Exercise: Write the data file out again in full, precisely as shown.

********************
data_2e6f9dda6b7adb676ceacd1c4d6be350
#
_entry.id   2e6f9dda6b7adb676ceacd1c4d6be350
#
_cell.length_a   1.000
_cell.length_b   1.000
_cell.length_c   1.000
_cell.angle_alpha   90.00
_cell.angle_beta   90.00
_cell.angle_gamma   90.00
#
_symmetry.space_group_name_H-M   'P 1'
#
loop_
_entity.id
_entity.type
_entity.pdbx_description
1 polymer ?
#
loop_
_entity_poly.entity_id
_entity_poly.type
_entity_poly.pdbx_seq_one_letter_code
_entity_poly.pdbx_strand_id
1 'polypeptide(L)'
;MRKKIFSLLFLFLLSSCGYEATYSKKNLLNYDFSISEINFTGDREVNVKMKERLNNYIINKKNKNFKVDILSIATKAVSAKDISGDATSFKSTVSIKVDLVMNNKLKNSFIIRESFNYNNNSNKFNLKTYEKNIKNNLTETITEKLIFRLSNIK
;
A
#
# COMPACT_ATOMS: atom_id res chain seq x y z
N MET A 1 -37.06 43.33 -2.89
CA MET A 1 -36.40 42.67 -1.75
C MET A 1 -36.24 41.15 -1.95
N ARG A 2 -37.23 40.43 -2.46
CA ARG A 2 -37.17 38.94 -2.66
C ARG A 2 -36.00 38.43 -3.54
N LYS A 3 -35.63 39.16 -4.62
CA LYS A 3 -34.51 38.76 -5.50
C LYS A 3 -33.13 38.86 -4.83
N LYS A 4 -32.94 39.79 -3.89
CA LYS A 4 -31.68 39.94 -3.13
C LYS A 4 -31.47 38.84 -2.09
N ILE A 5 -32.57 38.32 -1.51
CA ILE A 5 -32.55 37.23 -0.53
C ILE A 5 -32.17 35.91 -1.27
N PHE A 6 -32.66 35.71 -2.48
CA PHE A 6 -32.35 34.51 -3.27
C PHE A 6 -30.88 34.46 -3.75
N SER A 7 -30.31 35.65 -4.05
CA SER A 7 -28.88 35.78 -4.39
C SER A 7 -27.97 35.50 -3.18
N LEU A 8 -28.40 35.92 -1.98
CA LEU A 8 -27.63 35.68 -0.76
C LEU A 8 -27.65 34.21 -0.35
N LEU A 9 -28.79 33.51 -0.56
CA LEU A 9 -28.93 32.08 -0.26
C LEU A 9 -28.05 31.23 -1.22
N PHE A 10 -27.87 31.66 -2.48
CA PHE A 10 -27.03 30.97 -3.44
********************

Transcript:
data_2e6f9dda6b7adb676ceacd1c4d6be350
#
_entry.id   2e6f9dda6b7adb676ceacd1c4d6be350
#
_cell.length_a   1.000
_cell.length_b   1.000
_cell.length_c   1.000
_cell.angle_alpha   90.00
_cell.angle_beta   90.00
_cell.angle_gamma   90.00
#
_symmetry.space_group_name_H-M   'P 1'
#
loop_
_entity.id
_entity.type
_entity.pdbx_description
1 polymer ?
#
loop_
_entity_poly.entity_id
_entity_poly.type
_entity_poly.pdbx_seq_one_letter_code
_entity_poly.pdbx_strand_id
1 'polypeptide(L)'
;MRKKIFSLLFLFLLSSCGYEATYSKKNLLNYDFSISEINFTGDREVNVKMKERLNNYIINKKNKNFKVDILSIATKAVSAKDISGDATSFKSTVSIKVDLVMNNKLKNSFIIRESFNYNNNSNKFNLKTYEKNIKNNLTETITEKLIFRLSNIK
;
A
#
# COMPACT_ATOMS: atom_id res chain seq x y z
N MET A 1 -37.06 43.33 -2.89
CA MET A 1 -36.40 42.67 -1.75
C MET A 1 -36.24 41.15 -1.95
N ARG A 2 -37.23 40.43 -2.46
CA ARG A 2 -37.17 38.94 -2.66
C ARG A 2 -36.00 38.43 -3.54
N LYS A 3 -35.63 39.16 -4.62
CA LYS A 3 -34.51 38.76 -5.50
C LYS A 3 -33.13 38.86 -4.83
N LYS A 4 -32.94 39.79 -3.89
CA LYS A 4 -31.68 39.94 -3.13
C LYS A 4 -31.47 38.84 -2.09
N ILE A 5 -32.57 38.32 -1.51
CA ILE A 5 -32.55 37.23 -0.53
C ILE A 5 -32.17 35.91 -1.27
N PHE A 6 -32.66 35.71 -2.48
CA PHE A 6 -32.35 34.51 -3.27
C PHE A 6 -30.88 34.46 -3.75
N SER A 7 -30.31 35.65 -4.05
CA SER A 7 -28.88 35.78 -4.39
C SER A 7 -27.97 35.50 -3.18
N LEU A 8 -28.40 35.92 -1.98
CA LEU A 8 -27.63 35.68 -0.76
C LEU A 8 -27.65 34.21 -0.35
N LEU A 9 -28.79 33.51 -0.56
CA LEU A 9 -28.93 32.08 -0.26
C LEU A 9 -28.05 31.23 -1.22
N PHE A 10 -27.87 31.66 -2.48
CA PHE A 10 -27.03 30.97 -3.44